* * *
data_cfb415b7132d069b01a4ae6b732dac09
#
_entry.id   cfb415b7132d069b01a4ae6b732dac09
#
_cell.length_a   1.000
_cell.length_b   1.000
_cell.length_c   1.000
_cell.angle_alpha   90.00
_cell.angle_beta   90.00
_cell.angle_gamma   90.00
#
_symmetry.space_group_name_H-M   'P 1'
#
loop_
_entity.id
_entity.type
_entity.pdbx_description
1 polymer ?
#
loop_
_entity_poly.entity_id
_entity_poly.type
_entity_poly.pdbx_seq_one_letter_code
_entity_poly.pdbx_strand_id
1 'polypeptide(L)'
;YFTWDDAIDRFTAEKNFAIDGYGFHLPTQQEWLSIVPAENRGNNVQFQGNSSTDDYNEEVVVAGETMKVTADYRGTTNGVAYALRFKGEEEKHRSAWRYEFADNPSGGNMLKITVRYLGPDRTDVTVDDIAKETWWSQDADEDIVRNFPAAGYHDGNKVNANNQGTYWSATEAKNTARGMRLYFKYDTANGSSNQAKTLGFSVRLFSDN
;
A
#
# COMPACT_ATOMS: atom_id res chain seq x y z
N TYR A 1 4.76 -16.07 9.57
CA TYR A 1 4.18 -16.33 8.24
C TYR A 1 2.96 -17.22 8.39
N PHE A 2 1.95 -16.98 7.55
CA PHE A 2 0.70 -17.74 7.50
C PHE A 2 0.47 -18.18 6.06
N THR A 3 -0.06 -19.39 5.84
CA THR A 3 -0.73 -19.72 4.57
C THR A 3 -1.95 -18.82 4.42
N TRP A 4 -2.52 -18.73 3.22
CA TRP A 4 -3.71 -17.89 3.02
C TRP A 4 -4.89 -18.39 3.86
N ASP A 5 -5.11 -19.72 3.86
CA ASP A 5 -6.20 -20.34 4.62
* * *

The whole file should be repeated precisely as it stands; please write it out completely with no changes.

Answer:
data_cfb415b7132d069b01a4ae6b732dac09
#
_entry.id   cfb415b7132d069b01a4ae6b732dac09
#
_cell.length_a   1.000
_cell.length_b   1.000
_cell.length_c   1.000
_cell.angle_alpha   90.00
_cell.angle_beta   90.00
_cell.angle_gamma   90.00
#
_symmetry.space_group_name_H-M   'P 1'
#
loop_
_entity.id
_entity.type
_entity.pdbx_description
1 polymer ?
#
loop_
_entity_poly.entity_id
_entity_poly.type
_entity_poly.pdbx_seq_one_letter_code
_entity_poly.pdbx_strand_id
1 'polypeptide(L)'
;YFTWDDAIDRFTAEKNFAIDGYGFHLPTQQEWLSIVPAENRGNNVQFQGNSSTDDYNEEVVVAGETMKVTADYRGTTNGVAYALRFKGEEEKHRSAWRYEFADNPSGGNMLKITVRYLGPDRTDVTVDDIAKETWWSQDADEDIVRNFPAAGYHDGNKVNANNQGTYWSATEAKNTARGMRLYFKYDTANGSSNQAKTLGFSVRLFSDN
;
A
#
# COMPACT_ATOMS: atom_id res chain seq x y z
N TYR A 1 4.76 -16.07 9.57
CA TYR A 1 4.18 -16.33 8.24
C TYR A 1 2.96 -17.22 8.39
N PHE A 2 1.95 -16.98 7.55
CA PHE A 2 0.70 -17.74 7.50
C PHE A 2 0.47 -18.18 6.06
N THR A 3 -0.06 -19.39 5.84
CA THR A 3 -0.73 -19.72 4.57
C THR A 3 -1.95 -18.82 4.42
N TRP A 4 -2.52 -18.73 3.22
CA TRP A 4 -3.71 -17.89 3.02
C TRP A 4 -4.89 -18.39 3.86
N ASP A 5 -5.11 -19.72 3.86
CA ASP A 5 -6.20 -20.34 4.62